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Large industrial development proposed for Pendergrass

An industrial development of at least 1.5 million square feet could be coming to Pendergrass.

Forty-Ninth Street Properties has requested the annexation and the rezoning of 213 acres along Hwy. 129 located across from the Quick Trip distribution center.

Tamarack Investments, LLC, seeks to develop a warehousing or manufacturing complex at the site, according to application documents.

“I’m excited about it. I think it’s a tremendous project,” said city administrator Rob Russell, who said he first approached the applicant 15 years ago about annexation. “It will bring a lot of tax dollars.”

The city held its first reading of both the annexation and rezoning requests at its Sept. 29 council meeting. The council will hold a public hearing over the annexation and rezoning at its Oct. 27 meeting.

The applicant requests a rezoning from the county’s agricultural zoning to Pendergrass’s agricultural zoning within the city’s Hwy. 129 overlay district.

“We do have a (Hwy.) 129 overlay district, and the overlay district allows warehouse, manufacturing and shopping centers,” Russell said.

Russell said the back of the property contains enough wetlands to create a natural buffer.

He also said preliminary studies are underway with the state department of transportation to gauge the feasibility of an additional stop light at the proposed site.

If the property is annexed into the city, the development would be subjected to stricter requirements for features such as landscaping, facade and setbacks, according to Russell.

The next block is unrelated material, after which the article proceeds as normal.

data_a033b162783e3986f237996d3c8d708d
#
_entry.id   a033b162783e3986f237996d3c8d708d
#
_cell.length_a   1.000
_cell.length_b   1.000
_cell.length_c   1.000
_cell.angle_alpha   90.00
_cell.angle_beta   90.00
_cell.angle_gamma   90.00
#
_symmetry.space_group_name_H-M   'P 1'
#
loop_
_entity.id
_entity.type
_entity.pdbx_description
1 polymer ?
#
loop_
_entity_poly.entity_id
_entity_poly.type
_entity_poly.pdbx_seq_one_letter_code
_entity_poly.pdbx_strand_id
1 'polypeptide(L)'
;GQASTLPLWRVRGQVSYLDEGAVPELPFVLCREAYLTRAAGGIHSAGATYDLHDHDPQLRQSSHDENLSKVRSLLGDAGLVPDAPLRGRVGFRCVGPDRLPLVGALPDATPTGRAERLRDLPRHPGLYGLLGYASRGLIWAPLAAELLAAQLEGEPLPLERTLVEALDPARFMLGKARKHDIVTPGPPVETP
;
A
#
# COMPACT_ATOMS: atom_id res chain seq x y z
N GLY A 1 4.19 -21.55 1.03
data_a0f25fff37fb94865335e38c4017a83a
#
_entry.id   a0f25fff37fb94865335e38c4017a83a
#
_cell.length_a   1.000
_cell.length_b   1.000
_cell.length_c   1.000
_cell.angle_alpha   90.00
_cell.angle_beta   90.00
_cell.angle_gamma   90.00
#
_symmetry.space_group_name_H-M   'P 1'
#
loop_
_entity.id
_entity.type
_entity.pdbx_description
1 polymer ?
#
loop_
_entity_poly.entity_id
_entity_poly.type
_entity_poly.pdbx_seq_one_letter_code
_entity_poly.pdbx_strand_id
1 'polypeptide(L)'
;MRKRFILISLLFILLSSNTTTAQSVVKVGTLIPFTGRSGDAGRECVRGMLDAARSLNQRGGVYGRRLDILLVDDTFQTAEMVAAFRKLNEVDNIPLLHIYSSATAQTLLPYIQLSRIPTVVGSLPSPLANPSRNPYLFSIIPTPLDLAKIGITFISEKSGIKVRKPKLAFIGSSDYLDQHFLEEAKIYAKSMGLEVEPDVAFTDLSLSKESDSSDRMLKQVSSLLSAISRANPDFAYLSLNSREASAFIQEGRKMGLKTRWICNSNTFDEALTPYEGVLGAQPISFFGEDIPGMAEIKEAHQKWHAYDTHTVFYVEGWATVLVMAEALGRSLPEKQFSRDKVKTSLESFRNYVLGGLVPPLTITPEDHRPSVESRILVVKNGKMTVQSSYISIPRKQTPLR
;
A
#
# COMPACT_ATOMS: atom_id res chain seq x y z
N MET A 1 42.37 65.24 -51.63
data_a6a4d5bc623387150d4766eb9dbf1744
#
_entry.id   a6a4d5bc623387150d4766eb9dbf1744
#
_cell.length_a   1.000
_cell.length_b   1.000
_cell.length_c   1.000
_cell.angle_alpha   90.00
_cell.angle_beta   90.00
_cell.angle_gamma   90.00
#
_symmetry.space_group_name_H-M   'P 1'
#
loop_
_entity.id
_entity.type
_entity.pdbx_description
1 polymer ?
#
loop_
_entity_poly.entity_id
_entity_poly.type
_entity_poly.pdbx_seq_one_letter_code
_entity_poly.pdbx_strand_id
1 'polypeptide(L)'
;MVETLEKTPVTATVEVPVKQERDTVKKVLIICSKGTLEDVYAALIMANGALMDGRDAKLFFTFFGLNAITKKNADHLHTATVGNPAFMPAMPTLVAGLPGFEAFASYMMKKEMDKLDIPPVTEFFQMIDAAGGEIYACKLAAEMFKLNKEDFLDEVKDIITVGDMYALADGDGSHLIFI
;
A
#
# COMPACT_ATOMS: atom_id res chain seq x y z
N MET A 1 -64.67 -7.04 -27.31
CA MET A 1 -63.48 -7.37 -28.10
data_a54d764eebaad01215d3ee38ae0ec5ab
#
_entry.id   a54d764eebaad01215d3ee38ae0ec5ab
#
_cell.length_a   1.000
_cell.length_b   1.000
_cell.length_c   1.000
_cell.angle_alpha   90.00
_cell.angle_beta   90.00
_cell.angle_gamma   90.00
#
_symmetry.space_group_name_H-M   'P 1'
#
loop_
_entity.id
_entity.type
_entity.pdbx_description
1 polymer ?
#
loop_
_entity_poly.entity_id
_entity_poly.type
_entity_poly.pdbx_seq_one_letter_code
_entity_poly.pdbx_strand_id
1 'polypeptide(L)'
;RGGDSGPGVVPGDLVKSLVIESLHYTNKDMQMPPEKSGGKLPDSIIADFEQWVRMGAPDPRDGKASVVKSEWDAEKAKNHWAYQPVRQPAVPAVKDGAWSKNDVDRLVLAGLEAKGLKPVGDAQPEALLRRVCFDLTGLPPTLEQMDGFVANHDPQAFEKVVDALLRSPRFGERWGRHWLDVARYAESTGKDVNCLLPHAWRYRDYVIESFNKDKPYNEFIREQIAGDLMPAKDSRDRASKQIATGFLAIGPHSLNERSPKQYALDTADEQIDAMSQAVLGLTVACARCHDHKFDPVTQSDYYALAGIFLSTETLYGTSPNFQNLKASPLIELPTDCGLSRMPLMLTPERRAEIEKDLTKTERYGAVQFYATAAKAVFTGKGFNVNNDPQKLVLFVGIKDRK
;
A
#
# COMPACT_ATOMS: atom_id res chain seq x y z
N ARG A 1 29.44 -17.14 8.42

In other business, the council:

•heard from Russell that a county-wide shared-services agreement is forthcoming. Russell recently attended a meeting of all the mayors and city managers within Jackson County, along with the county manager, to discuss shared services. More meetings are planned.

•accepted .231 acres on Glen Abby Lane as green space. The matter dates back to a 2004 agreement when the subdivision there was approved. The property has since had multiple owners since then.

•heard that Pendergrass’s new citizen advisory panel for zoning matters will stagger member terms. Four members will be appointed to two-year terms, while five will be appointed to one-year terms. After a year, those five positions would be filled with either the same member or a new member for a two-year term.

County denies request to reduce wait time for SJ rezoning

County leaders rejected a request this week to allow a South Jackson rezoning process to move forward a month early.

Developers plan to seek a rezoning for 2567 Brock Rd. with plans to develop a Stripling's General Store. But developers will have to wait another month before pursuing the rezoning process.

The Jackson County Board of Commissioners voted Monday, Oct. 5, to reject a request to reduce the 12-month rezoning waiting period for the property. The waiting period was placed on the property after a previous rezoning request was rejected in October 2019.

Planning development manager Jamie Dove said any application would have to wait 12 months, but the county's code allows the BOC to reduce that time period (as long as it doesn't go below six months).

“They’re not surpassing any type of public hearing process, they’re just hoping to get their time frame reduced from 12 to 11 months,” said Dove.

If the reduction had been approved, the developers could have gotten the rezoning request on the county planning commission's November agenda and the BOC's December agenda. Since the request was denied, developers will now have to wait until the December planning commission meeting and January board of commissioners' meeting.

Marty Seagraves, who represents that area, made the motion to deny the request, saying he didn't want to set a precedent.

“I just feel that we shouldn’t set a precedent of changing our time period from 12 months to possibly 11 months…I think we should stick with what we have,” said Seagraves.